She lies there in silence, her father’s breathing still deafening in her ear, but he has gone back downstairs now to bawl his eyes out.

The asthmatic creature is back. She can hear it under the bed wheezing excitedly, waiting for her to dangle a limb so it can feed. The fleshy thing in the cupboard is there too, staring at her with huge black eyes. Never blinking. They have been there for as long as she can remember. Predators fixated on a single prey. Waiting for her to slip up just once.

She used to fear them. Used to bolt across the room when she needed the toilet so she wasn’t grabbed and dragged under the bed screaming. She used to make sure the cupboard door was jammed shut too, a chair propped against it for good measure. She used to wish she could lock it.

Used to. But now she doesn’t. It lies open and she doesn’t care. Her tired arm hangs over the edge of the bed and she doesn’t care about that either. Not now that she knows what a real monster is.

As the reel finishes a single tear rolls down her expressionless face and my anger drains. I cannot help but feel a little shame for what I have done; in my victory I have destroyed her. The clock ticks heavily. An old man clears his lungs. Someone finishes their drink. Her lids close, leaving me staring at them. The peep of the old referee’s whistle.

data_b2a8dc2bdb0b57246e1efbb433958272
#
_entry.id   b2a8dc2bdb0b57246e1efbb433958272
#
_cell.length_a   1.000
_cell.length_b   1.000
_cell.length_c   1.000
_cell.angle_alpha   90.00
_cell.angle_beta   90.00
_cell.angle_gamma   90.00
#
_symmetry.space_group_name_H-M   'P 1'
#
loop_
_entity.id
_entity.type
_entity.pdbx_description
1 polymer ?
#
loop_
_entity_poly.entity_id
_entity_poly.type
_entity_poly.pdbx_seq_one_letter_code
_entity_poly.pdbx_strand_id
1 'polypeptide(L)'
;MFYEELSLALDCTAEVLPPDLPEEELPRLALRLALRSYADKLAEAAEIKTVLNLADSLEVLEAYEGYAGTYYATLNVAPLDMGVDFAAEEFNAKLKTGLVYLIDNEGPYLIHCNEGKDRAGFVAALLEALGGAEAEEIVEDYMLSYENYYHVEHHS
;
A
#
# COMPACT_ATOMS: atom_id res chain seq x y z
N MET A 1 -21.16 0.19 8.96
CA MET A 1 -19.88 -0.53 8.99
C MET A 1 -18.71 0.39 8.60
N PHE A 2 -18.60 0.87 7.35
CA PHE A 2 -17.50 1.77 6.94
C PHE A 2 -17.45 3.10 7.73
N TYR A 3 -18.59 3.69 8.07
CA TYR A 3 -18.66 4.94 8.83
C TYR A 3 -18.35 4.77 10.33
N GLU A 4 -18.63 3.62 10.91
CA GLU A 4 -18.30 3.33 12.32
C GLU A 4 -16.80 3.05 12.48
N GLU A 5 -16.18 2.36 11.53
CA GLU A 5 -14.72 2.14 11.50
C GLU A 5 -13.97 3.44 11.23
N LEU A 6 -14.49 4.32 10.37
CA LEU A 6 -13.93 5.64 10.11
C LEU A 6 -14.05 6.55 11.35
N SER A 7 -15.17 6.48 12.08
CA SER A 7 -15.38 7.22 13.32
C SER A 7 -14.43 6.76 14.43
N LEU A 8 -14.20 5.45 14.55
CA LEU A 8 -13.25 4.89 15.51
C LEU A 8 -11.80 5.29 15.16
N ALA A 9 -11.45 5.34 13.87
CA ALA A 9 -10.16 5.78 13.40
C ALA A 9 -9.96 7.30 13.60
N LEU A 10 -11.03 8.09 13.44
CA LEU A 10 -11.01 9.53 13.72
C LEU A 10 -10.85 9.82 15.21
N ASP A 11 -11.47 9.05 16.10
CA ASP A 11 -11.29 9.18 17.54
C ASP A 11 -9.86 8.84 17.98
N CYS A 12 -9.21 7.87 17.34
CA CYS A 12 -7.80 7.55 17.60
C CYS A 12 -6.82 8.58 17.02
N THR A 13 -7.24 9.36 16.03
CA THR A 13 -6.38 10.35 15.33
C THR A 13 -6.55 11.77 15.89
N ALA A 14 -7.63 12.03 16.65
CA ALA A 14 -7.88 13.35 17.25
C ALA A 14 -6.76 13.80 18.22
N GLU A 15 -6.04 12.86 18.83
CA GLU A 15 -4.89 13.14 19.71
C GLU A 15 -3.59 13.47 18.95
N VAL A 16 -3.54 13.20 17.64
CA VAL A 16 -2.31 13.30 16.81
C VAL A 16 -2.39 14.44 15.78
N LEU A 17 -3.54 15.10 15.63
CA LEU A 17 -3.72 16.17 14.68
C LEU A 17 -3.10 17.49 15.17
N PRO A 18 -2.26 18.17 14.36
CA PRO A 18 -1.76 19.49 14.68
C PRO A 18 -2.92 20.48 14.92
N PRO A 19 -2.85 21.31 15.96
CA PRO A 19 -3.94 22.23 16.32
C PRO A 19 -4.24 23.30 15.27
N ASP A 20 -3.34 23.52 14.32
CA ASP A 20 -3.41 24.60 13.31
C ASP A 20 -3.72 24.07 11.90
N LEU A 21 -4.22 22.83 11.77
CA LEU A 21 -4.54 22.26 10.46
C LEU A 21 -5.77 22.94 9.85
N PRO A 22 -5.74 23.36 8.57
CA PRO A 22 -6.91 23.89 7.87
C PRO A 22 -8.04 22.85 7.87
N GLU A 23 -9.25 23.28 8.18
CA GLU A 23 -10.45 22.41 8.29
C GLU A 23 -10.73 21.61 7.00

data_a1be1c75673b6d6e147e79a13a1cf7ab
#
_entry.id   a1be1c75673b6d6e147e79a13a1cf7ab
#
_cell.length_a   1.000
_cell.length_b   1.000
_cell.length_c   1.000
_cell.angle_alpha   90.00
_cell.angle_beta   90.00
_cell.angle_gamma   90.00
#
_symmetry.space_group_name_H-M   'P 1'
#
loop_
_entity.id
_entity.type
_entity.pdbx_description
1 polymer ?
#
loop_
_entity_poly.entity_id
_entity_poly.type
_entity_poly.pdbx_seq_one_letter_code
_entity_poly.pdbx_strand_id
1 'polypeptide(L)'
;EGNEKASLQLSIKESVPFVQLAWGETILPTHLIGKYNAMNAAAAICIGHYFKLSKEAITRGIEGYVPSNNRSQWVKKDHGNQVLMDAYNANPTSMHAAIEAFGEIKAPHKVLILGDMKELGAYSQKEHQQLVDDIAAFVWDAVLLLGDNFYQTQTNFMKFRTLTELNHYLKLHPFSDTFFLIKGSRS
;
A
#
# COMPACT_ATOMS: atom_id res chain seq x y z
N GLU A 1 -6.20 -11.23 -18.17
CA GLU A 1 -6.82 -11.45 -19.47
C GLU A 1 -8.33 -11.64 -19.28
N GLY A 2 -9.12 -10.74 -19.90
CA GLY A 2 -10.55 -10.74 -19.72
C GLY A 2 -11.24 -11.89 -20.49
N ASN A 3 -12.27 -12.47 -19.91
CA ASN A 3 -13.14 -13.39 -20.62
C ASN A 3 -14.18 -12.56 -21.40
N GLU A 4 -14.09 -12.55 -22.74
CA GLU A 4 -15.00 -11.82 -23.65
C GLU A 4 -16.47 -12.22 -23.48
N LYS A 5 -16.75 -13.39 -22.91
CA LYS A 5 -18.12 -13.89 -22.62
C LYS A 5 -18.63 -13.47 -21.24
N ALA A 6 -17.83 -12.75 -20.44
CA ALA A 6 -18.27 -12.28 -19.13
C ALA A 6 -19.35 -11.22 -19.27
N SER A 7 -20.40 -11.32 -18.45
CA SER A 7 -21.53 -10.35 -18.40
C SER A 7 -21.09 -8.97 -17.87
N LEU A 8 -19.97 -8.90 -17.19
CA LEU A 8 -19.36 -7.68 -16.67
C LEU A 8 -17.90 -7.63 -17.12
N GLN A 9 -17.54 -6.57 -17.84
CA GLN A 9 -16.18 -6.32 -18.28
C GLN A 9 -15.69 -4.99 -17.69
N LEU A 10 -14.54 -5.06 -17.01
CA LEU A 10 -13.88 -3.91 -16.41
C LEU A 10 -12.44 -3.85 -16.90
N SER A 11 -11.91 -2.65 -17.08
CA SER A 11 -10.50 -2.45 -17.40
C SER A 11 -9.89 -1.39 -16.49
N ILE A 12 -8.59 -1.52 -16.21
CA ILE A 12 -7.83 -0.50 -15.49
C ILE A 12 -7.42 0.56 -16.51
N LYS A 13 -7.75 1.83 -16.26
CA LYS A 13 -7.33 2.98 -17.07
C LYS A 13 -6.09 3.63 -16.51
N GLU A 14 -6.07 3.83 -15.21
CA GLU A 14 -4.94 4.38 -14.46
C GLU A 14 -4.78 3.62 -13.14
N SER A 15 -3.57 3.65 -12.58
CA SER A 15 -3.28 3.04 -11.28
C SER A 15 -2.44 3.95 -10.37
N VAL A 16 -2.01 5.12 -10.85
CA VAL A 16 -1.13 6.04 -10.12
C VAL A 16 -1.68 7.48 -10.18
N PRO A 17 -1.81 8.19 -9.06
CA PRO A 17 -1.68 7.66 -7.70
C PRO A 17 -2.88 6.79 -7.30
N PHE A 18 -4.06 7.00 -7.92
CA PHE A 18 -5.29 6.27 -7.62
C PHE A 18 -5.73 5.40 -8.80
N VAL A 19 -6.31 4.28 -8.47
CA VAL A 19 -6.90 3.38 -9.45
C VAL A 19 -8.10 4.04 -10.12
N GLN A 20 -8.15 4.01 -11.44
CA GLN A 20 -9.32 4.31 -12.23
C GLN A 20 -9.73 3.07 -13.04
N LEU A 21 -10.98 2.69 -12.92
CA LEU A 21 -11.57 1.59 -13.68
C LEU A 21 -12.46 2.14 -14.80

Another of my opponents is led from the room in silence to no applause. I just sit there for a moment, the focal point of the room. Someone’s shoes scuff against the wooden floor uncomfortably. I am brought a cheque by the reluctant old referee. No one shakes my hand. A camera flash goes off without enthusiasm. The audience go back to their drinks leaving me feeling like a monster.

I can feel them glaring at me as I gather my belongings. They sense something and have misinterpreted it for evil. Yes, the art can be dark, but not it is not primarily so. A kitchen knife has the ability to tear open flesh and rend organs, but the majority of the time it is used to prepare food.

It was a mistake to play whilst enraged. However, I will not lose any sleep over it. I am just leaving this grim building when the suited man steps from the shadows to stop me.

    “An incredible finale. Allow me to express my congratulations.”
    “Thank you. I was just leaving.”
    “Just a moment, I have a proposition for you.”